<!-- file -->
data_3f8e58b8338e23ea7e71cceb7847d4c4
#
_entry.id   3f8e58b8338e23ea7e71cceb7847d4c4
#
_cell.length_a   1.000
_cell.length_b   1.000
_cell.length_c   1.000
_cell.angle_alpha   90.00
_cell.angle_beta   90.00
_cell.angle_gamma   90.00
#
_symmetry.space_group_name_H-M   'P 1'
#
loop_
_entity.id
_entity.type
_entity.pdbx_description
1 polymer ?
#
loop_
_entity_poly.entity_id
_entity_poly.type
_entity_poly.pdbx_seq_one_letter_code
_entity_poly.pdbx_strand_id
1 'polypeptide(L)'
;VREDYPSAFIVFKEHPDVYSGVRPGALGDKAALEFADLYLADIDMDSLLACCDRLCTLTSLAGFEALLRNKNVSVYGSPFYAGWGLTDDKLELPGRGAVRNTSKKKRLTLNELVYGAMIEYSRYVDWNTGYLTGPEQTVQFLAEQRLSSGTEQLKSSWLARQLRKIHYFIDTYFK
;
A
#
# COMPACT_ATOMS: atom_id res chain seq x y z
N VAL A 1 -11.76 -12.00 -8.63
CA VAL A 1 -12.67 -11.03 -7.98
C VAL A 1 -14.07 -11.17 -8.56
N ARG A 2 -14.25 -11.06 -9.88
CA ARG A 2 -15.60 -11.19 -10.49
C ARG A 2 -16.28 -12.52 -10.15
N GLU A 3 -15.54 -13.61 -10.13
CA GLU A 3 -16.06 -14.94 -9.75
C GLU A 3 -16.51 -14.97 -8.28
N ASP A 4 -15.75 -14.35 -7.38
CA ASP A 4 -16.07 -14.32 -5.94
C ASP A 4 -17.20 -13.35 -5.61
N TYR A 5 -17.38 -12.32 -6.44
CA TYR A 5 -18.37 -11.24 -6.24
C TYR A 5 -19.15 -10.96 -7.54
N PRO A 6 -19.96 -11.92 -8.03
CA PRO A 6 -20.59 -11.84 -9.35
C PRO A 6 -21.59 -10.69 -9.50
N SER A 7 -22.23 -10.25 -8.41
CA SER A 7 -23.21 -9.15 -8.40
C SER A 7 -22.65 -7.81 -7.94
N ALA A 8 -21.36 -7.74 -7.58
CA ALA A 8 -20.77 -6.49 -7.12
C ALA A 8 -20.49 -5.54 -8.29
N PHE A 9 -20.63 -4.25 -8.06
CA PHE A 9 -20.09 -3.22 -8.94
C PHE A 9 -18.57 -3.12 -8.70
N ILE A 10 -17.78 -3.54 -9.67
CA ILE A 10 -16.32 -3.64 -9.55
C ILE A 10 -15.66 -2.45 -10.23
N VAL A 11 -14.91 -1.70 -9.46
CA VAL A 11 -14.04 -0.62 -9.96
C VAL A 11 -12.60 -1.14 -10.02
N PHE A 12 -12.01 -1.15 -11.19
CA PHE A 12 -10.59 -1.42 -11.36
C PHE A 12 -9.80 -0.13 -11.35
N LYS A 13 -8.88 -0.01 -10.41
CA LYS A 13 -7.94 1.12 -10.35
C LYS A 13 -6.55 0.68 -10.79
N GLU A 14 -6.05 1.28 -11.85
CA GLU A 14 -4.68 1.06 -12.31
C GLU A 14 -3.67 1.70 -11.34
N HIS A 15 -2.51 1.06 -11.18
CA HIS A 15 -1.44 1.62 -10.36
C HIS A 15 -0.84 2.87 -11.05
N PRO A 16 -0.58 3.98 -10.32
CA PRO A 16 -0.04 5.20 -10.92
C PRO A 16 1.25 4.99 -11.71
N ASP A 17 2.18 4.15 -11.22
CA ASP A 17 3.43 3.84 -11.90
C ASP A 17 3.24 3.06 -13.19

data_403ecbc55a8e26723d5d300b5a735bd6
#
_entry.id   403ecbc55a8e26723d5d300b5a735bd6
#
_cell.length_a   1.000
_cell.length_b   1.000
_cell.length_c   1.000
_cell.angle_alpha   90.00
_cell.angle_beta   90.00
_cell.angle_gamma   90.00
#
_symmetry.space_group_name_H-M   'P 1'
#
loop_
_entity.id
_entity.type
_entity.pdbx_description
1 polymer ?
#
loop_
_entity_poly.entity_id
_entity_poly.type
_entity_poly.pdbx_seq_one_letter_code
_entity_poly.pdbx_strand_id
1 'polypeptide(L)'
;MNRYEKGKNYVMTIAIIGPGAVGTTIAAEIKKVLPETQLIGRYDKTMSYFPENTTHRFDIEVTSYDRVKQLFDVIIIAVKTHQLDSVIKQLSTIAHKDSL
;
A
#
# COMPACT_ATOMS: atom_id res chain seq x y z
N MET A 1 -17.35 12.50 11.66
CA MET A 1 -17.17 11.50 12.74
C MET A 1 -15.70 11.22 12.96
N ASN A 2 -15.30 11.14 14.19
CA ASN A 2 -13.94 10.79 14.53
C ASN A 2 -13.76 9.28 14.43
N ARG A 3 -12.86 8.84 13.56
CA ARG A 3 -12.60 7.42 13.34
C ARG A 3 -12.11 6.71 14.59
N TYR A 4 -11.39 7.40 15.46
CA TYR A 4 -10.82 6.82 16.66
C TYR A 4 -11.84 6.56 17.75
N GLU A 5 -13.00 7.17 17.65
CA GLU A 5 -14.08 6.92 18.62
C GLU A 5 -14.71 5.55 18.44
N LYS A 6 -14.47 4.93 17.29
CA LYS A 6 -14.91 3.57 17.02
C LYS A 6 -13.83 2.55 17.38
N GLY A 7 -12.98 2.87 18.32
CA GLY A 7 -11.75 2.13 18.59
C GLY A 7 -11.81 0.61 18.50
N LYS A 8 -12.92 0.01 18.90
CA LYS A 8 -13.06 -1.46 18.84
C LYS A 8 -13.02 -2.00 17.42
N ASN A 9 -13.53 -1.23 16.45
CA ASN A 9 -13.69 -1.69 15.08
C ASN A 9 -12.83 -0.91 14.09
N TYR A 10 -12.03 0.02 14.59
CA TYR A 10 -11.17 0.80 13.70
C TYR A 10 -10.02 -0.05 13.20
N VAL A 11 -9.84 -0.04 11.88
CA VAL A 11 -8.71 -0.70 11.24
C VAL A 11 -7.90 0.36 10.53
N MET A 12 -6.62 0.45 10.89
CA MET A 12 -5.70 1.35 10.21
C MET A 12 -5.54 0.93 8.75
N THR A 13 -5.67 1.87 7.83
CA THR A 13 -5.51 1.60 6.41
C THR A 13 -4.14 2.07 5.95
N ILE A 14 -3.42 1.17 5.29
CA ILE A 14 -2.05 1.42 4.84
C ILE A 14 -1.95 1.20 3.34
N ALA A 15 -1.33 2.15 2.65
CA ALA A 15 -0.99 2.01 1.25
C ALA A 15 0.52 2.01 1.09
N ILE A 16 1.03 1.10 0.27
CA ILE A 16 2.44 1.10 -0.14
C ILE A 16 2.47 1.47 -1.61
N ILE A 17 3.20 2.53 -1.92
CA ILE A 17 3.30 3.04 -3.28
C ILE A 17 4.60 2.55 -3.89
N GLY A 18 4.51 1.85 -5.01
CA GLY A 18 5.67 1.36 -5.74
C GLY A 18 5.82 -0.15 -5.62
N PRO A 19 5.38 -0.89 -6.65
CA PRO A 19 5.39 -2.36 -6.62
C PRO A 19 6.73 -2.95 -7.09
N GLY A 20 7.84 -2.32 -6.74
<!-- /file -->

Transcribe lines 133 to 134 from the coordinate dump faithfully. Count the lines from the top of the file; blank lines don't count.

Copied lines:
N LYS A 8 -12.92 0.01 18.90
CA LYS A 8 -13.06 -1.46 18.84